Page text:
2. As the line break example in the video shows, commands must be correctly formatted: commas must be in the right place, parentheses must be closed, etc.
  3. You must get the spelling of commands, arguments, etc. correct!

It may be frustrating initially, but you must remember that computers only do what you tell them and ultimately it is up to you, the user, to get your commands right!

Basics in RStudio

Now that we’ve seen the basics of R, let’s see how we might do the same in RStudio. But now we’ll also look how RStudio can help us save the commands for later, how we can quickly view data and objects stored in memory, get ready access to help pages, and view and export plots. RStudio have provided a nice overview themselves in the video below.

As shown in Figure 2 and the video, RStudio usually has four panes:

  • the lower left is the ‘console pane’
  • the upper left is the ‘source pane’
  • the upper right is the ‘workspace’ pane
  • the lower right is the ‘plots-help’ pane

[If you can’t see the source pane and have a very long console pane, you may need to open a new script: go to File menu -> New File -> R Script. Shown in the video below.]

The console pane is essentially exactly the same as the console window we see in R itself; we could type exactly the same commands as we did above in this pane with the same effect. This embedded view of R within RStudio is one reason we can think of RStudio as a wrapper around R.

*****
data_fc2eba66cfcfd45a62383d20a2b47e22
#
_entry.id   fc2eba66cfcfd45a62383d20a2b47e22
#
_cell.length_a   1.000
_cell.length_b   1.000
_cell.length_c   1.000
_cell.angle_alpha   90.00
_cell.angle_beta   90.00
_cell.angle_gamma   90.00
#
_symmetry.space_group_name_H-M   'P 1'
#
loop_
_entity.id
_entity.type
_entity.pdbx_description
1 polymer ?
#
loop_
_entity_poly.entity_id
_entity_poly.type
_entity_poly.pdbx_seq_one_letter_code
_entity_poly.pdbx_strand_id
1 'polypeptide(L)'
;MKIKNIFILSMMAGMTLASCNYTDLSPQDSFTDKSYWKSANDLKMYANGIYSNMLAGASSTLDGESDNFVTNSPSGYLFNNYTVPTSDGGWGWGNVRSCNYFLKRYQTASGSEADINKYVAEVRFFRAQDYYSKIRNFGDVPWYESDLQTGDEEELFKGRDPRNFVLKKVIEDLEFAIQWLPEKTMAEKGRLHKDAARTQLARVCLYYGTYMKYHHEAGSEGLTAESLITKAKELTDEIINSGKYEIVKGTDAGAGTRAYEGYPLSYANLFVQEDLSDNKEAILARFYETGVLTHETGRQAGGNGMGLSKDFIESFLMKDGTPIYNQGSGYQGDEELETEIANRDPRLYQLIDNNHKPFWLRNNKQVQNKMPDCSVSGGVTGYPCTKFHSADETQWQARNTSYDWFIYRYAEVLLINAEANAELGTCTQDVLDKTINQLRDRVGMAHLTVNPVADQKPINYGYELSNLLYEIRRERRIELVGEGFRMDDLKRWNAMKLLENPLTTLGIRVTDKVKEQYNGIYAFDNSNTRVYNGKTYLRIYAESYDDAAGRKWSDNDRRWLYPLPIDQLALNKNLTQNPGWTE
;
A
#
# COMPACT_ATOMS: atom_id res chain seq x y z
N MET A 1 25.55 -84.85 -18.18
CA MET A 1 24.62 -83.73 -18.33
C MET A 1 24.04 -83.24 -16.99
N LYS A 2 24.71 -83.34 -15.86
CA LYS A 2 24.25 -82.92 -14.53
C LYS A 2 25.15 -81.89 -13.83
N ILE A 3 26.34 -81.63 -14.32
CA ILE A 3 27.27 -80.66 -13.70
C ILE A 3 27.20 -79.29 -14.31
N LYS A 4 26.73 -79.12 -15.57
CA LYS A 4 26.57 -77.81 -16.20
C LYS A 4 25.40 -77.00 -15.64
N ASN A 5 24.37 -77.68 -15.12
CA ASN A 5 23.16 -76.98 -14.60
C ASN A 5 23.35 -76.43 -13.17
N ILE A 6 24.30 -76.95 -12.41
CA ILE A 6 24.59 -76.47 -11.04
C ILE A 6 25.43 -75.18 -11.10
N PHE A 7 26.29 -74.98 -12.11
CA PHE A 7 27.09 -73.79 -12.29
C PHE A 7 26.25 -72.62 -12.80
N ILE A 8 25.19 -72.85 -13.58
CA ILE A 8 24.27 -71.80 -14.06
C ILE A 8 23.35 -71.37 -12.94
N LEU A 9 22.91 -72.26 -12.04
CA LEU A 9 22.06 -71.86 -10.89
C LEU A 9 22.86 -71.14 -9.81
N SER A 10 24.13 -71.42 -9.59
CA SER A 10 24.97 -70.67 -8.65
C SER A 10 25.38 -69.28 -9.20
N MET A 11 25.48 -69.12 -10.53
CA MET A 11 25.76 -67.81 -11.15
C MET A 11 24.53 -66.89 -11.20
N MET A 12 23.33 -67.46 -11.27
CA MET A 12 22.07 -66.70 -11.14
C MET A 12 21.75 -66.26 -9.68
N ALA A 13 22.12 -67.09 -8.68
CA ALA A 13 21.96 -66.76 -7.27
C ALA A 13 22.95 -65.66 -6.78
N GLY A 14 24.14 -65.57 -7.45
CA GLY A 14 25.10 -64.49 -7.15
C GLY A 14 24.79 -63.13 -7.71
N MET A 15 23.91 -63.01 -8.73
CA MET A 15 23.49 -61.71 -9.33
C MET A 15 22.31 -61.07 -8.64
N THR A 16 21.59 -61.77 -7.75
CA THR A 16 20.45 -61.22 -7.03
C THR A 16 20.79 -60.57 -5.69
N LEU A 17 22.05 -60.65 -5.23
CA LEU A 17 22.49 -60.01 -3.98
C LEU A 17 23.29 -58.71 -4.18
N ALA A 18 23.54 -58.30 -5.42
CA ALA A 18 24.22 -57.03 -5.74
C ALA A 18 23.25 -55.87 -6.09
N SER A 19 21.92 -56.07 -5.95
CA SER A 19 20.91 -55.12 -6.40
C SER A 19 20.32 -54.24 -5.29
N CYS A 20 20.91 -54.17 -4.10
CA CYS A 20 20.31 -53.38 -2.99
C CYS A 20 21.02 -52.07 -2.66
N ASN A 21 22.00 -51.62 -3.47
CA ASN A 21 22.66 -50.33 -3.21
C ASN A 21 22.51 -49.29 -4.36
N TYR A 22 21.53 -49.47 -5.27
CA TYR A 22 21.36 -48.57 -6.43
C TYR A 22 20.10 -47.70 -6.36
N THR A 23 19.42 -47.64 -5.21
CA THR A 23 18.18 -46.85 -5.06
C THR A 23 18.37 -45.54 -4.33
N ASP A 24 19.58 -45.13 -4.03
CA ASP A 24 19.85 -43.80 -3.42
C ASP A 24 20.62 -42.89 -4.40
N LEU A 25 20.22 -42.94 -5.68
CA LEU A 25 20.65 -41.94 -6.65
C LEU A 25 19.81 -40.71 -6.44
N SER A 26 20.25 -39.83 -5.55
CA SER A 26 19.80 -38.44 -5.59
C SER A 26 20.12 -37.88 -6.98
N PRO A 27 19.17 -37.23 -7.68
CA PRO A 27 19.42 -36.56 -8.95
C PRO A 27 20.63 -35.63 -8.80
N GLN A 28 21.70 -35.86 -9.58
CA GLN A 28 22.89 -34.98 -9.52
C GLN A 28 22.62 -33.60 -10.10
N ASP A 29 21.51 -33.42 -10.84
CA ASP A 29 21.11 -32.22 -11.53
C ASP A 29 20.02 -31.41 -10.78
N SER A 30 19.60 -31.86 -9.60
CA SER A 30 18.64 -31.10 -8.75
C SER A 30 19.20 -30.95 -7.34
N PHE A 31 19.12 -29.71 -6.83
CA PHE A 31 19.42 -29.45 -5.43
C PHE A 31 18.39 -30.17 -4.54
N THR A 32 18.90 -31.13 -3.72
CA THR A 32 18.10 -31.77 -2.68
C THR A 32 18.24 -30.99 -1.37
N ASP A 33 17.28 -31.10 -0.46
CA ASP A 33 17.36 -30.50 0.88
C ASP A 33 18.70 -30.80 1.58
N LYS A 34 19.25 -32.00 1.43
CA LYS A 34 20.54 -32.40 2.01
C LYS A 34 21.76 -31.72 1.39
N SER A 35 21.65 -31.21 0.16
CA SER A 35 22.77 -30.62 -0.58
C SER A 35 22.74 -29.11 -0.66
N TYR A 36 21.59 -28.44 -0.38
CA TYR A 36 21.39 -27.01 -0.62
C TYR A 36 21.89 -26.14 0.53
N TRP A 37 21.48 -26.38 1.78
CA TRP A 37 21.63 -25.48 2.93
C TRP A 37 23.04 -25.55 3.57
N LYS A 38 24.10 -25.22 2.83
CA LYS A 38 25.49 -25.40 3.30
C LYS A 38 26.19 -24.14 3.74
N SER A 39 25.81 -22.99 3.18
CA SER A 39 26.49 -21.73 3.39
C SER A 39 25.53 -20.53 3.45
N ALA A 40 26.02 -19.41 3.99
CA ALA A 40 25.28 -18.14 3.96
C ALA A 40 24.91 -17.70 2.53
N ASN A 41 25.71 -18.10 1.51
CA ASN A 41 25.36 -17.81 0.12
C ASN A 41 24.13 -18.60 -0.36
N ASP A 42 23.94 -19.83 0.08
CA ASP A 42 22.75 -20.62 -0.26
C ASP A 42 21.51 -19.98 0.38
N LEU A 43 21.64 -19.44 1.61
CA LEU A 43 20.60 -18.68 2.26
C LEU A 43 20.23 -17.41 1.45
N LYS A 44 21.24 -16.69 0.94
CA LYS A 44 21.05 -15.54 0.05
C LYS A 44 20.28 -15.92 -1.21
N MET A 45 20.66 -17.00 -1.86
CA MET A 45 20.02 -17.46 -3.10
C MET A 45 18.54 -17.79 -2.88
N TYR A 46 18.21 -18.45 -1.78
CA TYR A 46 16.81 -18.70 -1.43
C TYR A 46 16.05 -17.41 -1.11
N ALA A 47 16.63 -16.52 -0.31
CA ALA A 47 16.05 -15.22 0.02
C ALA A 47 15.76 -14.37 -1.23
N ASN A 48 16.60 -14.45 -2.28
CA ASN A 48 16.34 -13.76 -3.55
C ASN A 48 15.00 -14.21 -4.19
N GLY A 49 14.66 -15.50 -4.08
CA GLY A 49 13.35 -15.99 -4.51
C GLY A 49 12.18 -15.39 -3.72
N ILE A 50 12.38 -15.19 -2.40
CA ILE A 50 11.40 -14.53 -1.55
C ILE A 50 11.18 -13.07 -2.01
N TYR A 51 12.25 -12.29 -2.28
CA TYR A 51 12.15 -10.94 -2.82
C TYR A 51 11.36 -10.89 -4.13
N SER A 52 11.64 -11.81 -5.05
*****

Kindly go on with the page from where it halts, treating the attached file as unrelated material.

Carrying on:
The source pane allows us to view text files of saved commands (known as ‘scripts’) and to run these commands without needing to type them again into the console pane. Using scripts can save us time and allow us to repeat and reproduce our analyses in future – very handy!

The workspace pane has two tabs at the top (by default), allowing us to switch between two views. The ‘environment’ view allows us to see all objects loaded into memory; some objects, like DataFrames, will display in the source pane when clicked on (others will not). The ‘history’ view allows us to see a list of commands recently executed.

The plots-help pane has multiple tabs (more than just three), allowing even more different views. The views to consider here are the help view, which allows quick access to the R help manual pages (with search function), and the plots view, which contains all plots (use arrows to move back and forth) and a button to enable quick export to an image file (e.g. for use in a report or presentation).

The video below shows use of all of these panes to analyse tree diameter data with a script that uses many of the commands highlighted above. The data used in the video are modified from the Harvard Forest Data Archive and can be downloaded here (right/ctrl click that link and then ‘save as’, otherwise a left-click should download the file, even if a 404 broken link is indicated). The script file used in the video can be downloaded here. See if you can use these two files to repeat the simple analyses shown in the video.

Hopefully the overview and videos above have given you an idea about how to get started using RStudio, but there’s lots more to learn. Examples of resources available include:

  • books like Robin Lovelace’s Geocomputation with R [online version]
  • websites like the RStudio documentation pages
  • YouTube videos like this one by R Tutorials (also great if you’re still confused about the difference between R and RStudio!)

But the best way for you to really learn R and RStudio is to use it with data! If you don’t need a break to digest everything above, move on to try this example data analysis.

The content and structure of this teaching project itself is licensed under the Creative Commons Attribution-NonCommercial-ShareAlike 4.0 license, and the contributing source code is licensed under The MIT License.